Source: MoviePass


MoviePass, the theatrical subscription service whose tumultuous journey has made the headlines consistently over the past 18 months, has changed strategy as it attempts to remain viable “without dependence on studios or exhibitors”.

According to a statement released on Wednesday (6), the new plan will focus on “technological innovation and high-quality content production through our three key channels”: the MoviePass theatrical subscription service, content producer MoviePass Films (the joint venture between MoviePass parent company Helios And Matheson Analytics Inc and Emmett Furla Oasis Films), and Moviefone, the entertainment portal and advertising service that Helios And Matheson Analytics Inc acquired from Verizon Media.

MoviePass launched in 2011 and trialled several price points. It became a national talking point in August 2017 when it announced its “unlimited” plan for $9.99 a month where by subscribers could watch one film a day in theatres. Subscription levels sky-rocketed to three million by early 2018 and, amid growing questions over the viability of its plan given that MoviePass paid exhibitors the full ticket price, it scrapped the “unlimited” plan last April in favour of three films a month.

What followed were problems with the service’s app, surcharges, more restrictive viewing policies, an emergency loan and a full service outage last July as the company tried to rein in the effects of widespread adoption. The finances of parent company Helios and Matheson came under scrutiny and last month it was delisted from the Nasdaq exchange.

Highlights of the new strategic vision include:

*A business model that “no longer depends on achieving revenues from studios or exhibitors to succeed” and will prioritise “the economic relationship among our MoviePass subscription service, MoviePass Films production business and Moviefone multimedia media information and advertising service.”

*A belief that the MoviePass subscription service will enhance box office of MoviePass Films productions, whose revenues will drive an expansion of the subscription service, with the Moviefone multimedia media information and advertising service supporting the entire group of MoviePass companies.

*MoviePass, MoviePass Films, and Moviefone will work together more closely and share resources.

*MoviePass Films productions will go out via theatrical, in-home video, retail, transactional and international sales and grow the MoviePass subscriber base.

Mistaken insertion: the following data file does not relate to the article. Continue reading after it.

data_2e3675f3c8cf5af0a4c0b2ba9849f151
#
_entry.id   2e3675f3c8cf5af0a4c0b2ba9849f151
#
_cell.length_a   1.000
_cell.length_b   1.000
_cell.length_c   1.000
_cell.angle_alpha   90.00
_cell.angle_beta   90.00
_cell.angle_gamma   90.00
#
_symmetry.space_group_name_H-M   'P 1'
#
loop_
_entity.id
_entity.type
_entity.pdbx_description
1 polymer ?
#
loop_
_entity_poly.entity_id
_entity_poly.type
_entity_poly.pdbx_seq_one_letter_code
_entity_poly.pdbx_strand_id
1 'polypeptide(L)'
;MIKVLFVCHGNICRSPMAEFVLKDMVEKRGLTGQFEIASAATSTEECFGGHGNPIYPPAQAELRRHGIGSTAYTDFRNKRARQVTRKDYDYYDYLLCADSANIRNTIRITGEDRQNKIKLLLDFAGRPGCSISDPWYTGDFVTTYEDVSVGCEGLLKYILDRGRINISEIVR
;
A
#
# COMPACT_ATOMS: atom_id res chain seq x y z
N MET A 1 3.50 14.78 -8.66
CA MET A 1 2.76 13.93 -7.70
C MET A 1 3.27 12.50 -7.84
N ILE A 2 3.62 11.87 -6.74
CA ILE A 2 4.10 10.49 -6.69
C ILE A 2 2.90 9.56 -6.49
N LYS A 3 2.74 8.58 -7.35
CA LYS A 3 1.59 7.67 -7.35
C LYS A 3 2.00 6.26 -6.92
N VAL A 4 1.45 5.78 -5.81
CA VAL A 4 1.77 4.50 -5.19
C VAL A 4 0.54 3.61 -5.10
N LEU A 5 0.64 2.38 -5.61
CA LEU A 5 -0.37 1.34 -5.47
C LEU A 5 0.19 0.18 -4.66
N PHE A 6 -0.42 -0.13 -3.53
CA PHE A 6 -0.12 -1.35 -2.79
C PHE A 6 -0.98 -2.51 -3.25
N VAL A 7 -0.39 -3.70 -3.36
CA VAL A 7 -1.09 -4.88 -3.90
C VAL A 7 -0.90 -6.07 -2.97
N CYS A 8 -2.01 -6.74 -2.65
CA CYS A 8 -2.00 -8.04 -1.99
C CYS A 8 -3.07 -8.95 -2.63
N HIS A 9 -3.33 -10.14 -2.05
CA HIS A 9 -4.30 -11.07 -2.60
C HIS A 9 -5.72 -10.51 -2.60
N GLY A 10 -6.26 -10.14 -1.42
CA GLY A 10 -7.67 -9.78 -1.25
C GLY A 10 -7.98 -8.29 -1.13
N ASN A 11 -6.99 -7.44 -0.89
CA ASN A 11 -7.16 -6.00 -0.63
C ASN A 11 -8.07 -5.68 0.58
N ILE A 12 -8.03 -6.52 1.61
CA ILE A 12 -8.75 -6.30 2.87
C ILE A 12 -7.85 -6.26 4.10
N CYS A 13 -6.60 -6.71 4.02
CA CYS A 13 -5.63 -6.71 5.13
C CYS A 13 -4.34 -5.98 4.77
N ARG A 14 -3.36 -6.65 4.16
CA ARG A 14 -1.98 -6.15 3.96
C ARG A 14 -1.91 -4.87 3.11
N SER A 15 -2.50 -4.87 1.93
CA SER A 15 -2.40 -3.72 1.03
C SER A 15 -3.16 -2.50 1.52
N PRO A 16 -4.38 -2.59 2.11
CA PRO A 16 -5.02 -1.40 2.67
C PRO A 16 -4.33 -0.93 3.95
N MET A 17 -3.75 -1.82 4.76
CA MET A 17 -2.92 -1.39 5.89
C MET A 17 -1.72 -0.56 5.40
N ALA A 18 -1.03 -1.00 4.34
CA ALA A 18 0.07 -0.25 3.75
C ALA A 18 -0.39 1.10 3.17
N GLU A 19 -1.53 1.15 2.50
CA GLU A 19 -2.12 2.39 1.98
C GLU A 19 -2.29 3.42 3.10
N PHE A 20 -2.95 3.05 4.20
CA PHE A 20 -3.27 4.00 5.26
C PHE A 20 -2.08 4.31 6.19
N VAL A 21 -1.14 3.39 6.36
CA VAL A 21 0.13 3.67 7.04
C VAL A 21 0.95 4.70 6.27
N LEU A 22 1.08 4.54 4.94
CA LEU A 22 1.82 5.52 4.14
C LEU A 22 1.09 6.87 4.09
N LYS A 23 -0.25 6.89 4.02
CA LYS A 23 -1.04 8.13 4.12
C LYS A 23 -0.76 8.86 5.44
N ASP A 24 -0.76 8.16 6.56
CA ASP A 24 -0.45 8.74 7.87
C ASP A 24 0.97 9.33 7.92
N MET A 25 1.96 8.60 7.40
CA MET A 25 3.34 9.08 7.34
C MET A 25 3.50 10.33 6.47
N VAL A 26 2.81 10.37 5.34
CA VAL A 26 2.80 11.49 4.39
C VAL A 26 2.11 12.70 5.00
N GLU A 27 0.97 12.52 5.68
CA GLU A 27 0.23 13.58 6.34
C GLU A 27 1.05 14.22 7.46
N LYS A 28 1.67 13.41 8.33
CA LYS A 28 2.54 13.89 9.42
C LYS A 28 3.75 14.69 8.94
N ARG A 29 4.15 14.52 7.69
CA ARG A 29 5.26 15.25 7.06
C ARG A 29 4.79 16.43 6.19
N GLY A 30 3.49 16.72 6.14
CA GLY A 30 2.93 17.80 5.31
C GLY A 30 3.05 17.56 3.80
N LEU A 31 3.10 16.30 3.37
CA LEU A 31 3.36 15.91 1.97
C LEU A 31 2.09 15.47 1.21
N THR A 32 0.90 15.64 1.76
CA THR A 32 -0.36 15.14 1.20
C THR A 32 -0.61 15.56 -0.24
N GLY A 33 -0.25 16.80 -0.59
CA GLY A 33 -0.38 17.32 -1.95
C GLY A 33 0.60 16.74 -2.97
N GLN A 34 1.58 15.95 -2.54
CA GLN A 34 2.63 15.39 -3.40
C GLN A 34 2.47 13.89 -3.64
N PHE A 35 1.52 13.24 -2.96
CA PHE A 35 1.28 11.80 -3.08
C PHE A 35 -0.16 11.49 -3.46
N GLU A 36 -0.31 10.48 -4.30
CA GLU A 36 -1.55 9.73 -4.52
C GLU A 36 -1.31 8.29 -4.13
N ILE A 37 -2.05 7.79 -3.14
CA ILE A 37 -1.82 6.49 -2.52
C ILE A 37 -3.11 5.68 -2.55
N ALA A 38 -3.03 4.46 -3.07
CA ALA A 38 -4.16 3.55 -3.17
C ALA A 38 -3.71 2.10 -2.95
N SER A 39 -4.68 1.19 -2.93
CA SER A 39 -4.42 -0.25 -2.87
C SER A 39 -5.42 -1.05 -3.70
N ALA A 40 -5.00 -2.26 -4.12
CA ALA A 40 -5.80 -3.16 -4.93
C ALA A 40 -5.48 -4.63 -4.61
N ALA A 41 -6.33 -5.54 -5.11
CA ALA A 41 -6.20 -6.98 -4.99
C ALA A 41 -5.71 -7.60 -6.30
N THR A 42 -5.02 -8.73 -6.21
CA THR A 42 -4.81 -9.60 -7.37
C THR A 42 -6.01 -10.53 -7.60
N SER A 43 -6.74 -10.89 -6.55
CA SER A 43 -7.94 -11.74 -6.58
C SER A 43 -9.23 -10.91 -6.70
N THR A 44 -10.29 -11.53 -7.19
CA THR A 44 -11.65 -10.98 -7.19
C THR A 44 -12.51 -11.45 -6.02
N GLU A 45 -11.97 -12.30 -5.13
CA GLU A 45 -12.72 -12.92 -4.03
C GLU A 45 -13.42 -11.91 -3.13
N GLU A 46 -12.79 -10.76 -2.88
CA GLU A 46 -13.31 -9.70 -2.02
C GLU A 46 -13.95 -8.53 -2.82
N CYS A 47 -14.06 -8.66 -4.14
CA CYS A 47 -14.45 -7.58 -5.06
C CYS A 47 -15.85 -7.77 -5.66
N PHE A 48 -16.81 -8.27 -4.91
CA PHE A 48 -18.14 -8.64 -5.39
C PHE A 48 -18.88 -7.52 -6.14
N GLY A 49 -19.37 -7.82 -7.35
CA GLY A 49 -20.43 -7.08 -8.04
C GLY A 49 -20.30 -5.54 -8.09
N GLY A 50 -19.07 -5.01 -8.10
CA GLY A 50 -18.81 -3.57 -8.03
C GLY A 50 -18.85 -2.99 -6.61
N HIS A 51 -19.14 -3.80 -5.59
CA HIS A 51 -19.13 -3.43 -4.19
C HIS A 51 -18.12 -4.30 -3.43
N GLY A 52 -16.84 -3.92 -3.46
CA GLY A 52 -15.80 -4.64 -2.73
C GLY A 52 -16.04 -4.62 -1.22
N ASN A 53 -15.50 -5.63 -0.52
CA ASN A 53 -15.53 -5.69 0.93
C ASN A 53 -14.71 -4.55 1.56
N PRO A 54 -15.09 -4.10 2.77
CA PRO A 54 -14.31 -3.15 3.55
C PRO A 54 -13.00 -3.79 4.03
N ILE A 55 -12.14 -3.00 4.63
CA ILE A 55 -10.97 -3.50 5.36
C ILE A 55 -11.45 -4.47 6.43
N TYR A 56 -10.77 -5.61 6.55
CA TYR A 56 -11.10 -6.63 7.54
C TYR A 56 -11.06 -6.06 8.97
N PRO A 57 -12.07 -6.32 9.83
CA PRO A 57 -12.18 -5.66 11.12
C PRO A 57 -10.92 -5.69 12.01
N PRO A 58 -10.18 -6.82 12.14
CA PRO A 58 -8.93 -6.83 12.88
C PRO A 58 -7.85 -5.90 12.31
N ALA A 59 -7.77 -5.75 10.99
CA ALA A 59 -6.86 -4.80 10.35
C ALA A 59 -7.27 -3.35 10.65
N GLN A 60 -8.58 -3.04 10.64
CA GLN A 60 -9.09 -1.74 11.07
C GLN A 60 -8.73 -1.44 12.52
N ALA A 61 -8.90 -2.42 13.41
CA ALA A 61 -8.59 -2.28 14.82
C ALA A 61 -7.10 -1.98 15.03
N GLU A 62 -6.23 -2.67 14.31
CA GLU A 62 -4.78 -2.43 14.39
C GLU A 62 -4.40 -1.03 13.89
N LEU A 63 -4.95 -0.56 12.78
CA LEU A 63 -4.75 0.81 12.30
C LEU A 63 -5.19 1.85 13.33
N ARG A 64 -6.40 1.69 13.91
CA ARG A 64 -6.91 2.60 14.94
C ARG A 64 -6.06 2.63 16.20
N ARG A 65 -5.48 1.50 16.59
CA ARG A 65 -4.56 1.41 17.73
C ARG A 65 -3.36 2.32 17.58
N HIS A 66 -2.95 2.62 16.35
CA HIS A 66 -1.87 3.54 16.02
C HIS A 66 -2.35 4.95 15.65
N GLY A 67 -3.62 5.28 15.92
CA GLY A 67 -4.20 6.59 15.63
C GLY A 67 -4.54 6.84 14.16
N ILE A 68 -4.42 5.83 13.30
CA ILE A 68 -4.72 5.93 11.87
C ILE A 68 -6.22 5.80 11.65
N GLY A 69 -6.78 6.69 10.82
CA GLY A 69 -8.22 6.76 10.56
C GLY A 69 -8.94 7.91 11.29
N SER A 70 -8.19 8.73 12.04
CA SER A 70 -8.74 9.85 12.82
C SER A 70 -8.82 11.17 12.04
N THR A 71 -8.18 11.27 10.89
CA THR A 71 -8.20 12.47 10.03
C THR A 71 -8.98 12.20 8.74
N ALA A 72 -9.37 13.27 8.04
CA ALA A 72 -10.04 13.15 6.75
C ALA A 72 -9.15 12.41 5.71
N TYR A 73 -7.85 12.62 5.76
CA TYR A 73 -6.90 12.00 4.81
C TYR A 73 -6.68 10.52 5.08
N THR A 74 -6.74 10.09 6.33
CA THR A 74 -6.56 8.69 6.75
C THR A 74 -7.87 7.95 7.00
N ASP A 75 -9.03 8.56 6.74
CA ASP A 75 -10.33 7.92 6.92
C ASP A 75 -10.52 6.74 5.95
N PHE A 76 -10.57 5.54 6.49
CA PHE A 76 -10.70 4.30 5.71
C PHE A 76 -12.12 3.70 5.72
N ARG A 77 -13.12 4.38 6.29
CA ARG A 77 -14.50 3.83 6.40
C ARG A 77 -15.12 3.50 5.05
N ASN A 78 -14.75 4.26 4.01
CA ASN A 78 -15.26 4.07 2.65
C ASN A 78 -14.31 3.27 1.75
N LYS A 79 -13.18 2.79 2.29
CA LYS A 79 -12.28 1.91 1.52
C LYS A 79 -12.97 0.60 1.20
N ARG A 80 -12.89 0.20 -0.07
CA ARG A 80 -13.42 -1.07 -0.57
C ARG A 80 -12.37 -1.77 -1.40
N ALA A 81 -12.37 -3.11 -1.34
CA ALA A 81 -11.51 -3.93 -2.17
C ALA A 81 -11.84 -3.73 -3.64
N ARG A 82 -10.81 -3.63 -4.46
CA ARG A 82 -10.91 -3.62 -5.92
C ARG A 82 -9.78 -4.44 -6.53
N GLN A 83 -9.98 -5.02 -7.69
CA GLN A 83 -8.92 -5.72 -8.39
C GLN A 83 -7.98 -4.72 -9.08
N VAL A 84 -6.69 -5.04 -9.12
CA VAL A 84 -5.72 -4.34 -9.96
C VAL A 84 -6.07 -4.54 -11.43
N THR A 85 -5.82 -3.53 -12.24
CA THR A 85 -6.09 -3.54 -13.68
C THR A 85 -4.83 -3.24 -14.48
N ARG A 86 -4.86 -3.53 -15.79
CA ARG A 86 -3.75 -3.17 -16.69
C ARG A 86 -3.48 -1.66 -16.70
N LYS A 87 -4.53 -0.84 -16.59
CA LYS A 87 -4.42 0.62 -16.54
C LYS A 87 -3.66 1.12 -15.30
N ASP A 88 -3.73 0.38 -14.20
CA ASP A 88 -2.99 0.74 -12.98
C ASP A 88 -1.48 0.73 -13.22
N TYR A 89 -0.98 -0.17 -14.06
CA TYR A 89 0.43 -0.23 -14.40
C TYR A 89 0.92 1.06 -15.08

*MoviePass remains committed to offering “a wide inventory of movies and enhanced box office results for our industry partners.”

*The core strategy will also focus on technology development, building stronger deterrents to prevent violations of the MoviePass terms of use “that are costly to us and damaging to the MoviePass community of casual moviegoers.”

“By spending the last several months analyzing the many different aspects of our prior business model, in terms of what worked and what didn’t, I believe we’ve been able to illuminate the path forward,” said Ted Farnsworth, CEO of Helios and Matheson Analytics Inc. “We’ve taken a deep dive to understand our unique ecosystem and I believe we’re now ready to move forward at a rapid pace. I see this as an exciting time for MoviePass and its sister companies, because we’re taking our original vision for subscription, altering it for the better, and proceeding with significant clarity.”

“We have gained a tremendous amount of insight into moviegoers and the industry over this past year and a half,” said MoviePass CEO Mitch Lowe. “MoviePass subscription, MoviePass Films and Moviefone now have a winning combination that we believe will drive consumers to our films, and re-energize casual moviegoers to go more often and see great films in local theaters – films that consumers often wait to see much later through streaming services.”

“We always believed in the MoviePass value proposition for filmmakers,” said MoviePass Films Co-CEO Randall Emmet. “Now, after witnessing how MoviePass subscribers can positively impact box office results of our own movies, I must say the opportunity of this partnership is bigger than I ever thought it would be. At the end of the day, we believe we will be getting people back in movie theater seats, this time to the benefit of our companies and the MoviePass community of casual moviegoers. That’s exciting and certainly a game-changer.”